To properly tell the story behind my enjoyment of this brew a short story is in order. The year was 2007 and craft beer wasn’t really a thing in Alberta. We got a fair amount of British, German and Belgian beers but none of the Canadian or American micro brews we are now accustomed to. One of the first American craft breweries to appear on beer shelves in Alberta was Fort Bragg, California’s North Coast Brewing. In many ways this was one of my gateway breweries as their more unique and exotic beer styles got me into crazier and craftier beer. Nowadays with the beer market flooded to point of near hyper-saturation I often find myself reminiscing about some of those first extreme beers that got me started with this hobby. One of those was North Coast’s Old Rasputin an Imperial Stout that had no rival in 2007. Before the days of extreme beer taxation a 4 pack of that 10% elixir cost around $10 before tax and deposit. Le Merle Saison was another that got me excited and interested in Belgian style brews. Now its 7 or 8 years later and for the first time since 2008 Le Merle Saison is appearing on craft beer shelves again. So to my giddy excitement I took home a 4 pack now costing around $16 before tax and deposit.
Le Merle pours out an effervescent coppery gold colour with a steady carbonation stream. The head is a hue of creamy off white with a thick but porous foam. The head subsides slowly leaving a surprising and welcome amount of lacing. The nose is at first quite spicy with loads of coriander and a more subtle cracked black pepper note. A little bit of florality with a citrus zest ester note. Light crisp and toasted malts, mild caramel sweetness up front with zesty citrus notes. Coriander is present throughout the profile with a light orange pith note. The malt profile is light enough to allow the spice and ester notes to shine, a mild bready note gives good balance. Earthy saison yeast notes open up as the beer warms with delightful fruity pear and mango notes complement the spice. The finish is mildly bitter, crisp and lingers with coriander and pepper spice notes. Effervescent and steady carbonation is on cue stylistically and gives a nice refreshing quality.
The newest beer from Dieu du Ciel! to arrive in Alberta is Isseki Nicho an Imperial Dark Saison a style which has started to slowly develop in the craft beer community. Dark Saisons from breweries such as Stillwater, Widmer and Upright have all been recently released. Isseki Nicho is a collaboration project between Dieu du Ciel! and Shiga Kogen a Japanese sake producer. Isseki Nicho is described as having a grain bill of an Imperial Stout with a saison twist. At 9.5% ABV this brew is certainly a heavy hitter in the class on an Imperial Stout.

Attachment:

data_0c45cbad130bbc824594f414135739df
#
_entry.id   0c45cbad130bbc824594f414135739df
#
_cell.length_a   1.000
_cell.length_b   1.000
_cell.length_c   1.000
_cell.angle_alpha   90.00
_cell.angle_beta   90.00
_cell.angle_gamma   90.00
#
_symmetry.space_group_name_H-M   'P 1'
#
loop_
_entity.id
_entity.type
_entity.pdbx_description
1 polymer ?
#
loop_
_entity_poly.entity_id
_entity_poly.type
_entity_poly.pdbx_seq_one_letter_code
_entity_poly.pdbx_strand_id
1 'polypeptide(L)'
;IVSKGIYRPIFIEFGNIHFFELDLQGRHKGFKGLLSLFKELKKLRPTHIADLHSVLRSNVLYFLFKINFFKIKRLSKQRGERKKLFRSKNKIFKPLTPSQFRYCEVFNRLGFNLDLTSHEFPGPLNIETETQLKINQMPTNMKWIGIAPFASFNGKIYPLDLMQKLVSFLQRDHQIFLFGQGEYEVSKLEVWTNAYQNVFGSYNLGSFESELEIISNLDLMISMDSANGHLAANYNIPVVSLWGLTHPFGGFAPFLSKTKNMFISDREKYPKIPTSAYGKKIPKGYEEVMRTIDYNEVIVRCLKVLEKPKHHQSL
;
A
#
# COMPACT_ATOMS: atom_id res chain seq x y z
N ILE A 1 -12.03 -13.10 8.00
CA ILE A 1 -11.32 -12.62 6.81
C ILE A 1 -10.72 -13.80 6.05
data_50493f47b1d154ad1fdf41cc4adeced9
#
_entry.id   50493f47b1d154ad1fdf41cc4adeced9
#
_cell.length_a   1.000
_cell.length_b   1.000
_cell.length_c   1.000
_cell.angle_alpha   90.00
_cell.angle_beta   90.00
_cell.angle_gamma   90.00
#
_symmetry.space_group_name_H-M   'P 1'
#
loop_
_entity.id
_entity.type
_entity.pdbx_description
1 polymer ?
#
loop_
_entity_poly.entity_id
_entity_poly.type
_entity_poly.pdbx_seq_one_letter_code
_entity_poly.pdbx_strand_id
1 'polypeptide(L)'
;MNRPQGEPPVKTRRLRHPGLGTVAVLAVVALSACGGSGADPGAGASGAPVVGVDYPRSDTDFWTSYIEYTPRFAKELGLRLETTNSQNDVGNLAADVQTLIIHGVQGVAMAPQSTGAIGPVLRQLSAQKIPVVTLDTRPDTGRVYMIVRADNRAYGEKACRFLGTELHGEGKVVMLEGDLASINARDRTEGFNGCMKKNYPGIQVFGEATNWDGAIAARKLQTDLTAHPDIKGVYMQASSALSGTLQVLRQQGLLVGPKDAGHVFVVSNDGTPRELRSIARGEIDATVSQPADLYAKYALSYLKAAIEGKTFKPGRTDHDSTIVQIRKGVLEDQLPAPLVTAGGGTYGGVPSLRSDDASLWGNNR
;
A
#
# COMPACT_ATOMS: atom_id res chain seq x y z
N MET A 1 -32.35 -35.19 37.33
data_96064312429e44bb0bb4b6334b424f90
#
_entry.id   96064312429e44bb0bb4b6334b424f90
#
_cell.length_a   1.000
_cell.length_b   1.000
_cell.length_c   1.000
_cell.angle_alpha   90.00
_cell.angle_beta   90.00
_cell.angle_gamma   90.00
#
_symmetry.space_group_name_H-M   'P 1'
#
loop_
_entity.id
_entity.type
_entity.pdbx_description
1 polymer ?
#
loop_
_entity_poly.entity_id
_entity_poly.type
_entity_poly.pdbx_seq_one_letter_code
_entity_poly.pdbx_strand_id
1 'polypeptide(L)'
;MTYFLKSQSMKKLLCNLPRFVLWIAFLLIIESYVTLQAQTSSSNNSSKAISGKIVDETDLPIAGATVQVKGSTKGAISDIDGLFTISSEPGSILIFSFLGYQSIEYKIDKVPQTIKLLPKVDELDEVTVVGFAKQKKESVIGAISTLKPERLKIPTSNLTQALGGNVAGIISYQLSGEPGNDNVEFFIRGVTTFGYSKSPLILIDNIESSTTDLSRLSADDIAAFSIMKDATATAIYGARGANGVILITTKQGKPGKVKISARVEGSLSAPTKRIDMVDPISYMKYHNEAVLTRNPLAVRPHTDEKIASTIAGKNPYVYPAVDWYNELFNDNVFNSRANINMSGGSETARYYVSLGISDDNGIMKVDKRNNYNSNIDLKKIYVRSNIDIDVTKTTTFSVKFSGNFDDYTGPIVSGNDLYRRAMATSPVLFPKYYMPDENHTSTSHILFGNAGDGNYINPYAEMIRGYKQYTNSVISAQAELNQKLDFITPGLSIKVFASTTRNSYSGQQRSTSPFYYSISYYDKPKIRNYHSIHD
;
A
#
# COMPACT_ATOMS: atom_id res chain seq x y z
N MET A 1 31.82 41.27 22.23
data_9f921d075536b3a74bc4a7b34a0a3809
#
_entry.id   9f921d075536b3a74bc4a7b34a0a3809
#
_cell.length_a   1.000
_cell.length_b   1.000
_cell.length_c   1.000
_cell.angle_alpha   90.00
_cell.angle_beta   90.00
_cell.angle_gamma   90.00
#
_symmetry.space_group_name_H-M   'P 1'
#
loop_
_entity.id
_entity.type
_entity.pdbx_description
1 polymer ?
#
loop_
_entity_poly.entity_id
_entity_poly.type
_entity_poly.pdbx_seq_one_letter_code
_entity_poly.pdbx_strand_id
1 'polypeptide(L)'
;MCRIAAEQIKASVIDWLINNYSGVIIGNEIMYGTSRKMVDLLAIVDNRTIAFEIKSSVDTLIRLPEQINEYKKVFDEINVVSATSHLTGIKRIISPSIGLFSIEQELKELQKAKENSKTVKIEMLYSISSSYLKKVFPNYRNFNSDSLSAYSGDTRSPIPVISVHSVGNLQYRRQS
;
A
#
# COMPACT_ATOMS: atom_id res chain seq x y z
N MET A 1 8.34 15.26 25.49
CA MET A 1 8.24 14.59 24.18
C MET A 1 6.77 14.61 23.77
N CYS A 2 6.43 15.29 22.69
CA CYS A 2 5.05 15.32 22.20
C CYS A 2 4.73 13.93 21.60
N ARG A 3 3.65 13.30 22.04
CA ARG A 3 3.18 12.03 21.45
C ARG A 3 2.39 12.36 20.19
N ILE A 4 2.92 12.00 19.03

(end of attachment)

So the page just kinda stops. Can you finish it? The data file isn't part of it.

Twisting off the cap a slow hiss of vapor trails out of the bottle. A gloopy, pure black viscous body with a thick, bubbly, tan head forms in the glass. The head settles slowly with larger bubbles and small, dense bubbles forming well. The nose has a general rich malt aroma with a moderately heavy roasted note, hits of coffee and chocolate and a beautiful mild saison style yeast scent. Soft esters complement the light saison yeast well with light barnyard dust notes and mild citrus zest. The aroma is rather elogent and the heaviness is a refreshing change for the saison style. My first sip has a thoroughly roasted, heavy malt flavour with a note of espresso and vanilla. More subtle flavours of smoke, wood, bourbon, lemon zest and barnyard dust work their way through. The finish is heavy with a mild saison yeast and a roasted malt bitterness that lingers for a while. Well balanced, Isseki Nicho is a unique twist on the style of saison despite being alot like an Imperial Stout.
Baltimore, Maryland’s Stillwater Artisinal Ales is one of America’s most well known brewers of farmhouse styles beers. I recently uploaded a video review of Stillwater’s As Follows a Belgian Strong Ale and was very surprised by Stillwaters flavorful yeast strain. Debutante is a Farmhouse Ale brewed to 6.4% ABV and crafted in the style of Biere de Garde. Debutante is brewed with spelt and rye along with heather, honeysuckle, and hyssop. Biere de Garde is a style traditionally brewed in the Nord-Pas-de-Calais region of France.
Stillwater Debutante pours out a bright and sparkling golden orange with a fizzy densely bubbled head. A few lacing rings stick easily to the glass as I swirl a few times. A first small sniff and I note a pleasant estery spritz of citrus fruit, floral hops, musty barnyard notes as well as mild herbal aroma. Debutante has a generally pleasant and bright aroma that reminds me of the best saison beers and a blend of grassy herbs. A bit of a toasted bready malt that blends well with a refreshing bouquet of herbs, citrus, mild hops and a musty ester essence. The finish is refreshing and crisp with a relatively mild bitterness. The spices and herbs that Debutante is brewed with aren’t individually notes in the flavour but come through as a mild floral spiced note. Overall Debutante is certainly unique and tends to remind me of a cross between a spiced wit beer and a saison.